Shubhankar, Rashid best Indians as SSP, Liang are the only past champions to survive cut at Hero Indian Open

Rashid Khan

Shubhankar, Rashid best Indians as SSP, Liang are the only past champions to survive cut at Hero Indian Open

Gurugram, March 29: Shubhankar Sharma and Rashid Khan led a group of eight Indians into the weekend rounds of the Hero Indian Open 2019, which interestingly has Julian Suri, an American of Indian heritage, right on top.

 

Suri, who missed the cut last year, is playing only his second event after a long four-month lay-off following an abdominal surgery. He carded a second successive 67 to get into double figures at 10-under 134 for a two-shot lead over South African George Coetzee (70-66) and veteran Robert Karlsson (68-68), who will turn 50 in September and be eligible to play the Senior Tour.

 

Shubhankar who opened and closed the front nine with birdies and dropped shots in between on the Par-5s, fourth, where he had an eagle on first day, and eighth. He just ran out of birdies after that, though he missed some chances. He also saved a couple, but dropped a shot on Par-3 16th and ended the day at 73. He was two-under and Tied-19th after two rounds.

 

 

Rashid Khan (70-72) played well around the turn with birdies on 8th, 11th and 12th in his round of 70 that had a total of four birdies against two bogeys.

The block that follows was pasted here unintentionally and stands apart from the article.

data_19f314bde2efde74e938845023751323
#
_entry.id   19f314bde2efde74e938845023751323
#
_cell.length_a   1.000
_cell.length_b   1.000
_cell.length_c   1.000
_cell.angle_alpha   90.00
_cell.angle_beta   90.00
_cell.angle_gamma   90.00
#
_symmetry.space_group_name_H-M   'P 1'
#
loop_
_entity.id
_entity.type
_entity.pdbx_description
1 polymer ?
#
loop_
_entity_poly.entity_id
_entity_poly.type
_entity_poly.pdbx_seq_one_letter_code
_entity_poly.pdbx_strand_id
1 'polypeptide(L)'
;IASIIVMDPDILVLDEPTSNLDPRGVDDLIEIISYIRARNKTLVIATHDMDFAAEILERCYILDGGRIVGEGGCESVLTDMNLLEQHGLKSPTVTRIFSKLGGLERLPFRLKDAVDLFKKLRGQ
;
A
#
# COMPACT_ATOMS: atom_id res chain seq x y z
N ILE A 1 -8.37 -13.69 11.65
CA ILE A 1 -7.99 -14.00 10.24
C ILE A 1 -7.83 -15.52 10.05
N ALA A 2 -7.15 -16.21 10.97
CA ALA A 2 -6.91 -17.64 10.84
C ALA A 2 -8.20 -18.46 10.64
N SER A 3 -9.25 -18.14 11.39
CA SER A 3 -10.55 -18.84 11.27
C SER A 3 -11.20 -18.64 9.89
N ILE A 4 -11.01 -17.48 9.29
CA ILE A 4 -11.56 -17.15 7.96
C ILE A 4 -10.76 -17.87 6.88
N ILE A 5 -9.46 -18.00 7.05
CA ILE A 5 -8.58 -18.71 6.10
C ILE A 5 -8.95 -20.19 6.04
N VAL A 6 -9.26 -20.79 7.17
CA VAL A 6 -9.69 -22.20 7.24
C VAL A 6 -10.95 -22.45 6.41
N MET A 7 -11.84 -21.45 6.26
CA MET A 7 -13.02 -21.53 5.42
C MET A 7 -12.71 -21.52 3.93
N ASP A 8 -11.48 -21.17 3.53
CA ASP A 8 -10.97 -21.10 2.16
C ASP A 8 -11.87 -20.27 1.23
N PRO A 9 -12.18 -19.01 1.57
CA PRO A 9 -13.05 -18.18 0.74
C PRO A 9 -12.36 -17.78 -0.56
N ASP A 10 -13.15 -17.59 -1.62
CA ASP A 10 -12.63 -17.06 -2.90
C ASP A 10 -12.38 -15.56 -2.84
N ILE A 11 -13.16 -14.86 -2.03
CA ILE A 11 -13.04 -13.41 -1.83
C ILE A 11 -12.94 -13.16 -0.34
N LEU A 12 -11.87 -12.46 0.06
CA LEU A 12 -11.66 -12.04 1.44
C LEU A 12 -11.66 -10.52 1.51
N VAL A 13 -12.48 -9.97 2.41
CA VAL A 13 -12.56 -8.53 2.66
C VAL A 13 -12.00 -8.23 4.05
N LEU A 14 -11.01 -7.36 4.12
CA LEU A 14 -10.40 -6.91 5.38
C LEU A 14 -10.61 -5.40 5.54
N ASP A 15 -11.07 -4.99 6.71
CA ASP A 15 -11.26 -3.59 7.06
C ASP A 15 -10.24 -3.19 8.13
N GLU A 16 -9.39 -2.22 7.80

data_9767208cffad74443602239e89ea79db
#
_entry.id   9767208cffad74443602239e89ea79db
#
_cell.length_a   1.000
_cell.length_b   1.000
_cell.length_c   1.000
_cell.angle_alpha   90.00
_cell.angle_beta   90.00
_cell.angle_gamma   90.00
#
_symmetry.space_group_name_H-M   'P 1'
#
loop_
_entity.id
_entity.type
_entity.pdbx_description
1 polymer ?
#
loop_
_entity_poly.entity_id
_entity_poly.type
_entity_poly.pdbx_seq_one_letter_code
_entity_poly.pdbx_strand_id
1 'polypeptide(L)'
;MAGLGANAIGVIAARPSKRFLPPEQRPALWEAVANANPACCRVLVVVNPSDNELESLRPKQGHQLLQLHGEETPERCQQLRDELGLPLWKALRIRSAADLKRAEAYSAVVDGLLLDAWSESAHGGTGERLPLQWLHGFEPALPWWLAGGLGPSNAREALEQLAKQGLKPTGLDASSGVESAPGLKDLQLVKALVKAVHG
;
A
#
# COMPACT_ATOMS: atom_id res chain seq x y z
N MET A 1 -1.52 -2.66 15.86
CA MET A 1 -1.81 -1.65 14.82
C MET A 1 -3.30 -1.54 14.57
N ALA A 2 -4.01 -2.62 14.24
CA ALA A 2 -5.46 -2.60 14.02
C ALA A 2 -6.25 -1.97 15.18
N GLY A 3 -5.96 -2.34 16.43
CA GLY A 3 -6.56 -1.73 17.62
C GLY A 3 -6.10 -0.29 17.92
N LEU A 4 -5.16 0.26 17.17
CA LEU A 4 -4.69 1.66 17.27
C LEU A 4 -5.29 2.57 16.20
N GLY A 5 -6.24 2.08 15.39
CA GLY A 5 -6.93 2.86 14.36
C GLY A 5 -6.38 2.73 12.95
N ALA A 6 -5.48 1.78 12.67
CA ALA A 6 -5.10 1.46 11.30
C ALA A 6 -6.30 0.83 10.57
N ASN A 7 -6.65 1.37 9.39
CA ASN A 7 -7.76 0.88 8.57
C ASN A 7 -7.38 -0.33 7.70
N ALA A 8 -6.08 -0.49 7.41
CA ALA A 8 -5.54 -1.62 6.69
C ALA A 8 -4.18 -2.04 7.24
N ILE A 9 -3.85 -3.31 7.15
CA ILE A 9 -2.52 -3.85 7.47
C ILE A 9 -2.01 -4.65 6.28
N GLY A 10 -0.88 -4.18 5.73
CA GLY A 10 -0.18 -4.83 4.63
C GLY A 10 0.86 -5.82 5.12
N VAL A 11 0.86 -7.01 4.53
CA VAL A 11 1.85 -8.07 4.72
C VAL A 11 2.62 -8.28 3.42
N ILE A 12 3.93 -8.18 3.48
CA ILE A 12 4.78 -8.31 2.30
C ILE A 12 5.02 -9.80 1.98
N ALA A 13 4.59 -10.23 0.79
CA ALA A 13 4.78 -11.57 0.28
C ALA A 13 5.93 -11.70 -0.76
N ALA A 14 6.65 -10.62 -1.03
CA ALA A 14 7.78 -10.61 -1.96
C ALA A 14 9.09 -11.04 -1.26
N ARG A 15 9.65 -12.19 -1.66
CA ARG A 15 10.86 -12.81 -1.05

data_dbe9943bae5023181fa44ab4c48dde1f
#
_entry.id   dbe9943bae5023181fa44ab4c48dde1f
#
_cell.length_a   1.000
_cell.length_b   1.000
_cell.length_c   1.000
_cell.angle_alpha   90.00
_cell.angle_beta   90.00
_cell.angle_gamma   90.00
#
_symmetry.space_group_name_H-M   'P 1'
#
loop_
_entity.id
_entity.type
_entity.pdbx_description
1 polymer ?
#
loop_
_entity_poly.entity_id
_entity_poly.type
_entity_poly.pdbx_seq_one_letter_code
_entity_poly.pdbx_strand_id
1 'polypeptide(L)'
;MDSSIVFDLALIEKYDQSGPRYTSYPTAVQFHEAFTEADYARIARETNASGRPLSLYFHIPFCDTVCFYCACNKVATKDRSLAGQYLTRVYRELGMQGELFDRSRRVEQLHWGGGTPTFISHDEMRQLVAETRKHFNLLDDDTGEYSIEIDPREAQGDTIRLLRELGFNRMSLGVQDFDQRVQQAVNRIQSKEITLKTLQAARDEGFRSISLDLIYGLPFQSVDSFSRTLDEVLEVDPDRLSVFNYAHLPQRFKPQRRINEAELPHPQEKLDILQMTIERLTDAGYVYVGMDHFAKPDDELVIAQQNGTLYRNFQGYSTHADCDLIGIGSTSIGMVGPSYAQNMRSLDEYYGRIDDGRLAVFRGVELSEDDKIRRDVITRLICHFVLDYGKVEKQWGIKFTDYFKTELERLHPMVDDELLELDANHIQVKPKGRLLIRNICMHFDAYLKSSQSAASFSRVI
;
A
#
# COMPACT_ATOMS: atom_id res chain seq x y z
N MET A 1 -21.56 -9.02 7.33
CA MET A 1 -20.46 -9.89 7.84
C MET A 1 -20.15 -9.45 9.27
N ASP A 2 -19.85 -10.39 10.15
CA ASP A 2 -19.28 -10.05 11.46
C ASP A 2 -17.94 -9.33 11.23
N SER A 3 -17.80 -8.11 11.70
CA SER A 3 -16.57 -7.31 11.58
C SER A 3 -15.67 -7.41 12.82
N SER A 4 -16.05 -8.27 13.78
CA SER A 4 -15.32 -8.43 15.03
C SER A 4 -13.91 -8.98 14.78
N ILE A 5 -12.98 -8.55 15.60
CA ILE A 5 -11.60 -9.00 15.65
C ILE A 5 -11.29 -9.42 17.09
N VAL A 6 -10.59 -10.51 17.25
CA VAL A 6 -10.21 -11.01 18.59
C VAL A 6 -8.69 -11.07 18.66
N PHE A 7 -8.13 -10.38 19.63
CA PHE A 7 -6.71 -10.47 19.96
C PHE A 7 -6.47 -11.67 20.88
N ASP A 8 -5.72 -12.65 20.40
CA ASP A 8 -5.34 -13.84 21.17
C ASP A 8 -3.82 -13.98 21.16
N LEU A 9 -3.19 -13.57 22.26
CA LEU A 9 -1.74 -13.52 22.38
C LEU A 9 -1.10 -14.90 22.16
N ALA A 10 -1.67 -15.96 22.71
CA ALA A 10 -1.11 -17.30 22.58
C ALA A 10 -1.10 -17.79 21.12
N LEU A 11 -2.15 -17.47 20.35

But the story of the day from an Indian viewpoint was the two-time winner SSP Chawrasia, who almost joined a parade of former champions making an early exit.

 

Chawrasia (2016, 2017) and China’s Liang Wen Chong (2008) were the only ones among six past winners of the Hero Indian Open in the field this week to survive the cut. The diminutive Kolkata player needed a dramatic late charge to survive the cut on the line.

 

The other former champions who failed were Anirban Lahiri (77-71), the 2015 champion; Bangladesh’s Siddikur Rehman (76-72), the 2013 winner; Aussie David Gleeson (84-83), the 2011 champion, and Jyoti Randhawa ( 76-74), the only three-time winner (2000, 2006 and 2007).

 

At five-over through 34 holes – he shot 74 on first day and was three-over through 16 on the second – Chawrasia could not be blamed for feeling it was a missed cut, just like last year. He had three birdies, four bogeys and a double in the first 16 holes after starting from the tenth.

 

He even talked to his caddie about booking an early ticket. But then he sensed an outside chance with a good tee shot. He went for broke, ripping a driver and then a rescue and it almost fetched him the tournament’s first albatross, or double-eagle as it is often called. He landed inside five feet for an eagle.

 

He got a birdie on the ninth for a second day’s score of 72 and at two-over 146 he was in for the weekend.

 

Liang (72-73) had an equally dramatic ride, mixing an eagle and four birdies with two bogeys, a double and a triple. But one gained shot on the par-5 18th hole gave him something of a cushion and he was well inside the line when the cut came.

 

Lahiri (77-71) seemed to be gathering some momentum to compensate for a disappointing 5-over par 77 of the first day. Starting from tenth, he had a hat-trick of birdies on 18th, first and second to get to two-under for the day and three-over for the tournament. He had seven more holes to gain a couple of shots more to make the cut, which seemed likely at two-over. Instead he dropped back-to-back bogeys on fifth and sixth to fall to five-over. A birdie on ninth made it 71 for the day but it was not enough to keep him in for the last two rounds.

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